Snowmass Unveils Ambitious $31 Million Budget for 2024, Prioritizing Community Infrastructure

Stephanie Kroll

Snowmass, a picturesque town nestled in the Rocky Mountains, is gearing up for a transformative year in 2024 with a proposed budget of $72 million, allocating a significant portion—$31 million—to crucial capital projects. The Snowmass Village Town Council, after careful deliberation, made final adjustments to the budget during their third session on Monday night, aiming to strike a balance between community development and financial responsibility.

The heart of the budget lies in a strategic allocation of $31 million to various key projects, primarily focusing on transportation, land, road, and housing initiatives. Town Manager Clint Kinney revealed that these investments would be primarily funded through the town's accumulated reserves, reflecting prudent financial planning.

  1. Mall Transit Plaza Improvements ($9.5 million): Enhancing the town's transit hub to cater to the growing needs of residents and visitors alike.

  2. Town Park Improvements ($3.4 million): Revitalizing the communal spaces at Town Park for increased recreational opportunities.

  3. Brush Creek and Kearns Road Culvert Construction ($2.7 million): Addressing critical infrastructure needs following a culvert failure in June 2023.

  4. Faraway Apartments Purchase for Workforce Housing ($4.6 million): Acquiring 10 units to bolster affordable housing options for the local workforce.

Revenue and Fiscal Responsibility:

Snowmass anticipates generating approximately $61.4 million in revenue for the year 2024. Emphasizing a conservative approach, Kinney stated during the budget meetings that the town intentionally underestimates revenues and overestimates expenses to ensure financial stability.

Mill Levy Adjustment:

In response to a projected 85% increase in property values, the Town Council took proactive measures to alleviate the burden on taxpayers. Council members decided to lower mill levy rates, ensuring that the cost increase on homeowners is moderated. The chosen rate, decided on Monday night, will result in homeowners paying $142.50 more per mill in property taxes compared to 2023, contributing an additional $1.1 million to the town's revenue.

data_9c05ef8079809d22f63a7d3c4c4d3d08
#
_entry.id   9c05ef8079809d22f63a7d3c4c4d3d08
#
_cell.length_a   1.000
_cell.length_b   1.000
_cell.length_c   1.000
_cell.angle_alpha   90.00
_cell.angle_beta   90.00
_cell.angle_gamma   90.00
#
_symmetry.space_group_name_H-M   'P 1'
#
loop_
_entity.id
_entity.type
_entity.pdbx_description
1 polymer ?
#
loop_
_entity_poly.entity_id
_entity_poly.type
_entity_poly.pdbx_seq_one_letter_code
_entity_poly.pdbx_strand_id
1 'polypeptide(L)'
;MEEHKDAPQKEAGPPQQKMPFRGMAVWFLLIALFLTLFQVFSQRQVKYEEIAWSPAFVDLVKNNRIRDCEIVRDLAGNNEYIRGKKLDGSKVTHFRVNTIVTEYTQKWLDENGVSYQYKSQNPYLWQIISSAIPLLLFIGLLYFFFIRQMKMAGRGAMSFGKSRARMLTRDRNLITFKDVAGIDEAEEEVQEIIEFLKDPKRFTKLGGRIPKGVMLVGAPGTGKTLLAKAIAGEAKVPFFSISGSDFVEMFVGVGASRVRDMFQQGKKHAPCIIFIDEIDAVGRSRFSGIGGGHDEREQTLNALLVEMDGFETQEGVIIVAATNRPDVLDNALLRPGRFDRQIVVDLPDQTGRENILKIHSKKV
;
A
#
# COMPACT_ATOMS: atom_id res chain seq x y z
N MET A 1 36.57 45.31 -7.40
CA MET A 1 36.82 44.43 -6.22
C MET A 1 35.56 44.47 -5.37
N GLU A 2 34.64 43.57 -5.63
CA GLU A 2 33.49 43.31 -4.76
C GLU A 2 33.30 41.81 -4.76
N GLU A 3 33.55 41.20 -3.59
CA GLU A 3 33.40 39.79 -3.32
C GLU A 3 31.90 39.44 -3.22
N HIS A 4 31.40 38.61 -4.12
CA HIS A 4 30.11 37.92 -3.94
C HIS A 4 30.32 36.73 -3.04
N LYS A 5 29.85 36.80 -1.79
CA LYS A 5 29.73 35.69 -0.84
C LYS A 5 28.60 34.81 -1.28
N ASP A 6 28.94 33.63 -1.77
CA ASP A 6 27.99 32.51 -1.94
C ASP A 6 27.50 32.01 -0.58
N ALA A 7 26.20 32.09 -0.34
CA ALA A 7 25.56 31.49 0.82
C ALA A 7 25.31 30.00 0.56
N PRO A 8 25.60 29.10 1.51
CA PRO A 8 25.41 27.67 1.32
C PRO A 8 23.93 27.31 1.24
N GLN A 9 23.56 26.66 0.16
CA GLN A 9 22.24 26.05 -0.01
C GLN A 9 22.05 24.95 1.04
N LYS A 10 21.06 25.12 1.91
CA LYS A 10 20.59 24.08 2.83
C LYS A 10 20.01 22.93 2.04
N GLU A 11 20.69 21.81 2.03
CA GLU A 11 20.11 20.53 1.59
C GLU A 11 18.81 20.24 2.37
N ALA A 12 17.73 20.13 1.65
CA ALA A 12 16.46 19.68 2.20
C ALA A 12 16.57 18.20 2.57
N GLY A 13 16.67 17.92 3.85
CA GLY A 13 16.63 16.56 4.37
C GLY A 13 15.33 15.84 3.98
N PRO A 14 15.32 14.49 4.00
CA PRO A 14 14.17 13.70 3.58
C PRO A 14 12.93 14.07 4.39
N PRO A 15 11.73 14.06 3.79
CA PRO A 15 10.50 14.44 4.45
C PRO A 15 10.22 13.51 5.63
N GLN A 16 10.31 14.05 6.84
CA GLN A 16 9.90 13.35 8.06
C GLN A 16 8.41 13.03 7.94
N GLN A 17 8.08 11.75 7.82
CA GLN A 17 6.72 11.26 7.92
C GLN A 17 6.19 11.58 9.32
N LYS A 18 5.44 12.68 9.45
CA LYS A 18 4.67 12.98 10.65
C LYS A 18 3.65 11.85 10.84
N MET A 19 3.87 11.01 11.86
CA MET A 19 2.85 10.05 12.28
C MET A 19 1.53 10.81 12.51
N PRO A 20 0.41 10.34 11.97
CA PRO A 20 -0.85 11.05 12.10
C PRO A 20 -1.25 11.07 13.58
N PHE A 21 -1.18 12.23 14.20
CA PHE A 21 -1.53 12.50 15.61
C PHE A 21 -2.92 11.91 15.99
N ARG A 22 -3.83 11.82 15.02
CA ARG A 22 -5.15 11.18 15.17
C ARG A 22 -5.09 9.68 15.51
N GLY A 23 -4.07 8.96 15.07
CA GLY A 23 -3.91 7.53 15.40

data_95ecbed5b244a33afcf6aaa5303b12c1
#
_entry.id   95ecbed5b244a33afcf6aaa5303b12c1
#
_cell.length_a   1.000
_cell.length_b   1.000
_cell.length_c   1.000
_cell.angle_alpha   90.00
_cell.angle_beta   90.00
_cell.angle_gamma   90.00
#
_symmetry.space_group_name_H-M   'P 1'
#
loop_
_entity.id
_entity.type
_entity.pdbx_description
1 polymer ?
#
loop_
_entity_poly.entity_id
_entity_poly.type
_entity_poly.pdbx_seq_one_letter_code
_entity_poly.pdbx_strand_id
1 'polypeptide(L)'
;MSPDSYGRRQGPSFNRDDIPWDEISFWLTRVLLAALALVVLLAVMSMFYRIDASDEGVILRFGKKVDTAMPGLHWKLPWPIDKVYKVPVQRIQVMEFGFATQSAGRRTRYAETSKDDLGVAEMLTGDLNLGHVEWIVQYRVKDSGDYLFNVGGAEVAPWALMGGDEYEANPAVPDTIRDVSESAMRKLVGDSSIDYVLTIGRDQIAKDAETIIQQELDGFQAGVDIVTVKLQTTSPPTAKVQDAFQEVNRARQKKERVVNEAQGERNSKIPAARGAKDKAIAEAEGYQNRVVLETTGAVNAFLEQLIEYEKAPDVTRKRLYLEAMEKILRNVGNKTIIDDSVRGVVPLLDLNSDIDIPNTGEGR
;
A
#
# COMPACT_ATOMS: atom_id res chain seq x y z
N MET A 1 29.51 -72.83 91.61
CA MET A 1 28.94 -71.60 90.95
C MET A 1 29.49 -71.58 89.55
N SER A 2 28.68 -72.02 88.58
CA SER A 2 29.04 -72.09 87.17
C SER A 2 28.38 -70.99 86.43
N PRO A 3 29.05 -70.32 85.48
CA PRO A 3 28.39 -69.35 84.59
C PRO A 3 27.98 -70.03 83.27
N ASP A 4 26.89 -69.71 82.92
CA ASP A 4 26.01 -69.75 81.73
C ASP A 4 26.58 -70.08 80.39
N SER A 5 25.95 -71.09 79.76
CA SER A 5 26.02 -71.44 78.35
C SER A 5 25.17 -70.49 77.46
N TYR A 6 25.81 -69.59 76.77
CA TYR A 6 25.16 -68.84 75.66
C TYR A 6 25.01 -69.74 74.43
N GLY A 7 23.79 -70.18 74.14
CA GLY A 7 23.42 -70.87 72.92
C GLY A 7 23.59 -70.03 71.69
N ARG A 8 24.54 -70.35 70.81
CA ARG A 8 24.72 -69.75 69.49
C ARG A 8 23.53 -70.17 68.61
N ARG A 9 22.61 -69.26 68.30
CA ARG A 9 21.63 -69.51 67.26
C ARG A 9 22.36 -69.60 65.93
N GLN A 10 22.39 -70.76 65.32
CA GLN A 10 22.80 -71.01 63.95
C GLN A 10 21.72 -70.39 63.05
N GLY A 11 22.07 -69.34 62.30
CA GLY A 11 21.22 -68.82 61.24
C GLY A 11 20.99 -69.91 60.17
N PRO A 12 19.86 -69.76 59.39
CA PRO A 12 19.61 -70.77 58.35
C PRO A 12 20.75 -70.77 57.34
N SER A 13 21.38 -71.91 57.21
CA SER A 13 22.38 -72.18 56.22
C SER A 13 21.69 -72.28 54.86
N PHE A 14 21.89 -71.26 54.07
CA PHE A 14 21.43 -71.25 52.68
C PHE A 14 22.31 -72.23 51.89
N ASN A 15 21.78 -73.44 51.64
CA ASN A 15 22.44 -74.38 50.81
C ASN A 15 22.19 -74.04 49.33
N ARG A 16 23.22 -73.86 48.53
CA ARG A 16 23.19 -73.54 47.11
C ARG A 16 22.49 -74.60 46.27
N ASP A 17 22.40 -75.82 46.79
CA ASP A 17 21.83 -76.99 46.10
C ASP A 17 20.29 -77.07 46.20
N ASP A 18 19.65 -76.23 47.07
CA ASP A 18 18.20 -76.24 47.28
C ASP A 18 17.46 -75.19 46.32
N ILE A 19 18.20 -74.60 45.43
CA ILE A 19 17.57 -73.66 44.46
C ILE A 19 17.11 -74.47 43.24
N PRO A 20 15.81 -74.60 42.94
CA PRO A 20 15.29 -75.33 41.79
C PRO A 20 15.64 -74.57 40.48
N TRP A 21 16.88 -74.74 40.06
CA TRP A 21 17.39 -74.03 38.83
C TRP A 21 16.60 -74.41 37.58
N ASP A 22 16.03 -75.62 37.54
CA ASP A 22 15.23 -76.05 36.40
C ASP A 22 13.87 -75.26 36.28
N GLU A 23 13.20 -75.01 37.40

Council members engaged in thoughtful discussions regarding various scenarios for mill levy changes, weighing the need for increased funds for road projects against reducing the tax burden on residents. Council Member Tom Fridstein advocated for lessening the cost burden on taxpayers, highlighting the unique impact of property taxes on residents and part-time residents.

After considering multiple proposals, the council reached a compromise, opting for an in-between option that would reduce the mill by two points. Mayor Bill Madsen emphasized the simplicity and effectiveness of this scenario in communicating with the public, ensuring a balanced approach.

Town Manager Clint Kinney assured the council of slight adjustments to the budget before the official adoption on November 6. These changes would accommodate pay increases for transportation drivers, addressing concerns about potential driver migration to RFTA due to a recent pay hike.

As Snowmass prepares to embark on a year of significant development and community enhancement, the carefully crafted 2024 budget reflects the town's commitment to responsible financial management, infrastructure improvement, and a thriving community. The collaboration between the Town Council and the community at large is poised to pave the way for a prosperous and sustainable future in the stunning mountain town of Snowmass.


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